An enhanced understanding of how sponge physiology and ecophysiology respond to anthropogenic stressors will be particularly valuable in the current period of rapid environmental change. Previous studies have shown that pumping rates in sponges significantly decrease or arrest when exposed to elevated SSCs (Reiswig, 1971; Gerrodette & Flechsig, 1979; Leys, Mackie & Meech, 1999; Tompkins-MacDonald & Leys, 2008). However, it remains to be seen if this response is ubiquitous across the Porifera, as it has only been reported in a few species. During dredging operations, where sediments are removed from the seabed to either maintain or create ports, SSCs can range from 100–300 mg L−1 for periods of several hours and from 10–30 mg L−1 over several days in areas within 500 m of dredging activities (Jones et al., 2015). The physiological and ecological impacts of sediments at these levels on sponges, even for those species well adapted to turbid environments, remain largely unknown (Bell et al., 2015; Schönberg, 2015; Schönberg, 2016).
In order to elucidate the relationship between sponge oscula opening/closing behaviour and pumping rate, we examined the common, Indo-pacific bioeroding sponge Cliona orientalis (Thiele, 1900). This species contains phototrophic, intracellular symbionts (Symbiodinium sp.) (Schönberg & Loh, 2005), and it can open and close its oscula (Schönberg, 2000), consistent with other Clionaids (e.g., Grant, 1826; Friday, Poppell & Hill, 2013, B Strehlow, pers. obs., 2012 Cliona viarians). C. orientalis exhibits increased bioerosion during the day as well as a diurnal change in symbiont distribution (Fang et al., 2016b), which indicate that, like T. crypta, it could have a diurnal, physiological rhythm. However, the pumping and behavioural patterns of C. orientalis have not yet been described over time.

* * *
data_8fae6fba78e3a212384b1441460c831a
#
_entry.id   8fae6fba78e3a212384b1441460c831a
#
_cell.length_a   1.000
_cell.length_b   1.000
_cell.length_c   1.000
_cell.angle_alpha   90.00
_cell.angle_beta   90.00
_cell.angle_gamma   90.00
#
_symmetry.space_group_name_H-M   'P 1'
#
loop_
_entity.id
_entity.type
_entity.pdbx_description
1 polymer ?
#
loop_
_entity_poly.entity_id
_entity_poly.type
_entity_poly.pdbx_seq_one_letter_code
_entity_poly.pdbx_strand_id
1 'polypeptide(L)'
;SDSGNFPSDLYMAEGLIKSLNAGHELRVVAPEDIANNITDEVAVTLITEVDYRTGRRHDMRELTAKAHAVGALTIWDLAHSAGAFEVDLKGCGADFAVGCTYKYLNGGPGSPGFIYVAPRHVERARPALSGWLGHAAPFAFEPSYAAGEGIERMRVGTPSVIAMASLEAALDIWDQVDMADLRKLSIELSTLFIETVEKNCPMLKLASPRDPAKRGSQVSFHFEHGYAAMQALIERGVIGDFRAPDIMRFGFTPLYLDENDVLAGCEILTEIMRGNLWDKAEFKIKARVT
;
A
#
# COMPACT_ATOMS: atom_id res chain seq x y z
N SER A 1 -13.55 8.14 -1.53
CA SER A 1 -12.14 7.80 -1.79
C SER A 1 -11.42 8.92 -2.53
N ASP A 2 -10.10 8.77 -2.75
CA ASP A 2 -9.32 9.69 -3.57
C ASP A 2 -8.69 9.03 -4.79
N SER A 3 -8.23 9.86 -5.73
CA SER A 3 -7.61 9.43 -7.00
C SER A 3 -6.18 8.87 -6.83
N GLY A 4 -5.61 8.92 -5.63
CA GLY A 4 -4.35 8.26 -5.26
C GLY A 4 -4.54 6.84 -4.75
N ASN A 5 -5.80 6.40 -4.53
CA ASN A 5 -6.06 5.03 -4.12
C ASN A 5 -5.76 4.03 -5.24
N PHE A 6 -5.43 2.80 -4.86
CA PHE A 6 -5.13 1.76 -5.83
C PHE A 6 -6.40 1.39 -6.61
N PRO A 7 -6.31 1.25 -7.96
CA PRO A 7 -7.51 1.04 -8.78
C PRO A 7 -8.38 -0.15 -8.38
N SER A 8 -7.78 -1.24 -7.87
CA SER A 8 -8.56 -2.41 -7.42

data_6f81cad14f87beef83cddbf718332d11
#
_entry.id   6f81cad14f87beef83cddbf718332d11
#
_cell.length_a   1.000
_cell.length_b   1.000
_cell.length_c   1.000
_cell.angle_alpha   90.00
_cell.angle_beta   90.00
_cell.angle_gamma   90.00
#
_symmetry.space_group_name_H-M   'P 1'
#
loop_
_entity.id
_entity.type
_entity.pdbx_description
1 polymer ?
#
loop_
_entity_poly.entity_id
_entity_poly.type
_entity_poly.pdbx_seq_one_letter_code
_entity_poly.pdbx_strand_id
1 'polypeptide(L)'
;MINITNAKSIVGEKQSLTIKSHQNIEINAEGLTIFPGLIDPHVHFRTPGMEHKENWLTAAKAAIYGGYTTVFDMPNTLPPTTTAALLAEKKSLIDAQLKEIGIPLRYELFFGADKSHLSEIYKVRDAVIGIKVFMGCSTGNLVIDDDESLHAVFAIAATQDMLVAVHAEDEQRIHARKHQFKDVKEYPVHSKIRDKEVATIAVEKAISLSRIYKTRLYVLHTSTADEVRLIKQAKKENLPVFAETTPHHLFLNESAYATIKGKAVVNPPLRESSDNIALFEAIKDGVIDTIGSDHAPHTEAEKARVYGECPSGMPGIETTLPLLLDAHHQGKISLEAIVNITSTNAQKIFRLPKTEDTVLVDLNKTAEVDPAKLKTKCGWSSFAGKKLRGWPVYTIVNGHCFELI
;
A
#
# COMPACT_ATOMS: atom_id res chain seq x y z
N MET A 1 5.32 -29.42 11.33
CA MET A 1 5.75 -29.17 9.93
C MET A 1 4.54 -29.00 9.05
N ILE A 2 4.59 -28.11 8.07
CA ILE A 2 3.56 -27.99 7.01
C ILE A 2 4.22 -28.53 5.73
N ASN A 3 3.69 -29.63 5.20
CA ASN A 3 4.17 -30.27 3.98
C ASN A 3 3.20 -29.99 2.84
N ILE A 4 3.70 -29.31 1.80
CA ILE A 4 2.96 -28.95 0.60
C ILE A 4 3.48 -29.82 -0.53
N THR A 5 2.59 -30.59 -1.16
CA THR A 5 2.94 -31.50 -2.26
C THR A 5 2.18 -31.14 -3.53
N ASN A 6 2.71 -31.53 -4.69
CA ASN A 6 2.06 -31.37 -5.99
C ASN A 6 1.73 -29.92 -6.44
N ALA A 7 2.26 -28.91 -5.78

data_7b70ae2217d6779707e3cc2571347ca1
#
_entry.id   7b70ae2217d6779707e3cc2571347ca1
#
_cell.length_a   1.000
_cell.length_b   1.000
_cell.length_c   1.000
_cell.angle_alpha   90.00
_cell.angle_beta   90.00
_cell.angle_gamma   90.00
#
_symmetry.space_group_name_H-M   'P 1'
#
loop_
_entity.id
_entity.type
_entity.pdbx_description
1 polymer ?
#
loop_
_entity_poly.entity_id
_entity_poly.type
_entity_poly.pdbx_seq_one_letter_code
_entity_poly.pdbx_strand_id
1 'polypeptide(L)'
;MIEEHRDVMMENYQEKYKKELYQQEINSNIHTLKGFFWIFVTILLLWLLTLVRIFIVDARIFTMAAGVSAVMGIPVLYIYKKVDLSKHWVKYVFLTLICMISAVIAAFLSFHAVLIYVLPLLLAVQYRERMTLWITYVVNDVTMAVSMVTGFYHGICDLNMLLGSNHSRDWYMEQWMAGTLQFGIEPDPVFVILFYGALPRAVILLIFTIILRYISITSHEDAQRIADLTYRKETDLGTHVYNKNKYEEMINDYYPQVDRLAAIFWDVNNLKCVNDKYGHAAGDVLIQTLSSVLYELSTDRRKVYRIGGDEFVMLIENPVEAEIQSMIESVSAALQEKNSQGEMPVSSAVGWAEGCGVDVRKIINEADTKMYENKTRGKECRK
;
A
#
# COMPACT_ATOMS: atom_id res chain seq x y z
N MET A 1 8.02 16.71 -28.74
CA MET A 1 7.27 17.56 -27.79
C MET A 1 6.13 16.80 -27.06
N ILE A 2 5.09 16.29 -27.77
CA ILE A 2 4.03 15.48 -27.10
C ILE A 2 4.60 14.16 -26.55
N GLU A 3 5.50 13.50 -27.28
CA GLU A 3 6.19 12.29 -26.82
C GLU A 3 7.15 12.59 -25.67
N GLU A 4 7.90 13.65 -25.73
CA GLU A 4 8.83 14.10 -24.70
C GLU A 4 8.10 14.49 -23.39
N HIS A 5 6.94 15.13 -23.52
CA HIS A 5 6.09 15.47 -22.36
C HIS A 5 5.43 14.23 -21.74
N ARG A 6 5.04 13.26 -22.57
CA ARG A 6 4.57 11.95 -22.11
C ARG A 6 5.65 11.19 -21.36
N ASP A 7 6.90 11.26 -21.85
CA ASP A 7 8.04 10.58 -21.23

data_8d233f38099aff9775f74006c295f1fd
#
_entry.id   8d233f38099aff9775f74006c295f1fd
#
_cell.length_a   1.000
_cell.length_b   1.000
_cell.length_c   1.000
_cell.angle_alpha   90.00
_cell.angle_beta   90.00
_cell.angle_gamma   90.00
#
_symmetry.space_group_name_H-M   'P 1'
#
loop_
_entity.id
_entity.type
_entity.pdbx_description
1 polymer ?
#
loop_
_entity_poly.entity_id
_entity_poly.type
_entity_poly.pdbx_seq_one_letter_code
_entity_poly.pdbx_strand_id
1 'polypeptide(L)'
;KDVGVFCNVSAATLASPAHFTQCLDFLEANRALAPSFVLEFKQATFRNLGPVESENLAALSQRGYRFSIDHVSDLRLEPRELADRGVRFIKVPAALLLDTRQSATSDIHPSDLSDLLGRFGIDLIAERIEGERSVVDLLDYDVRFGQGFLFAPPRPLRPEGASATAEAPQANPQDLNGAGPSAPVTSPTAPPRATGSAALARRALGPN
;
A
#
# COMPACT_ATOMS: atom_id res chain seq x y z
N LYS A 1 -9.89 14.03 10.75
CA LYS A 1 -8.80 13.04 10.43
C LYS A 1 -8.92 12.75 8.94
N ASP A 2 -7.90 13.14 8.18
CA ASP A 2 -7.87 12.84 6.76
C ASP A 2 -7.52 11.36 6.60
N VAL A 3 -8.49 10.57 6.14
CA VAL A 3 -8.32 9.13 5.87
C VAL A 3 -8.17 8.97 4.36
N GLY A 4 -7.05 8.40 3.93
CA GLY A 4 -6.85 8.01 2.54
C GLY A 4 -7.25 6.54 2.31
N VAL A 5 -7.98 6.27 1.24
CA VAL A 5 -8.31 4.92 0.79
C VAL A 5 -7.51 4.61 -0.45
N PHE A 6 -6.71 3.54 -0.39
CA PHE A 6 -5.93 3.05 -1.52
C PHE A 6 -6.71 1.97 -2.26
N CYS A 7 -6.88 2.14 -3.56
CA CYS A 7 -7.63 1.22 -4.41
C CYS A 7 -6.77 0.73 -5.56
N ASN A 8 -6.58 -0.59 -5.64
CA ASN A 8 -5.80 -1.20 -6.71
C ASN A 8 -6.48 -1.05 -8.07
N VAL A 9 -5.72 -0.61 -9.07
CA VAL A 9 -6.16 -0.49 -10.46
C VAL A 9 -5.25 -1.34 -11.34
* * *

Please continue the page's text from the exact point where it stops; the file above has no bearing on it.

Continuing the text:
The central aim of this study was to characterise the pumping and behaviour of C. orientalis, which was achieved by developing a multi-channel digital thermistor flowmeter that incorporates time-lapse cameras to observe oscula behaviour and excurrent speeds (ES) concurrently. These values were used to calculate pumping rates under ambient environmental conditions. The pumping rate was hypothesised to be periodic and not continuous, hence the relationship between ES and OSA during contractions was also examined. It was further hypothesized that a positive correlation existed between ES and OSA and that C. orientalis pumping would follow a diel pattern, increasing during the day and decreasing at night. In addition, the flowmeter and camera apparatus was used to determine the pumping and contractile responses of C. orientalis to elevated SSCs from both single and multi-pulse events. It was predicted that C. orientalis pumping rates would decrease in response to elevated SSCs comparable to those of a dredging plume.
Materials and Methods
Thermistor flowmeter construction and calibration
A four-channel thermistor flowmeter with integrated video camera was designed, constructed and validated in order to simultaneously measure sponge excurrent speed and observe sponge behaviour. The thermistor flowmeter was designed and built at the Australian Institute of Marine Science (AIMS) in Townsville with all testing done at the AIMS National Sea Simulator (SeaSim). The flowmeter incorporated four independent thermistor probes and a thermometer to determine ambient temperature. Each glass thermistor probe (120 series, 1,000 Ω at 25 °C, Honeywell, USA) was set to hold at 10 °C above ambient temperature. In high flow conditions, the probes drew more power to maintain this temperature difference hence power could be directly correlated to flow rate. This design is similar to thermistor flow meters used by Reiswig (1971) and Labarbera & Vogel (1976); however, in the current model, measurements were recorded digitally and four probes could measure flow simultaneously.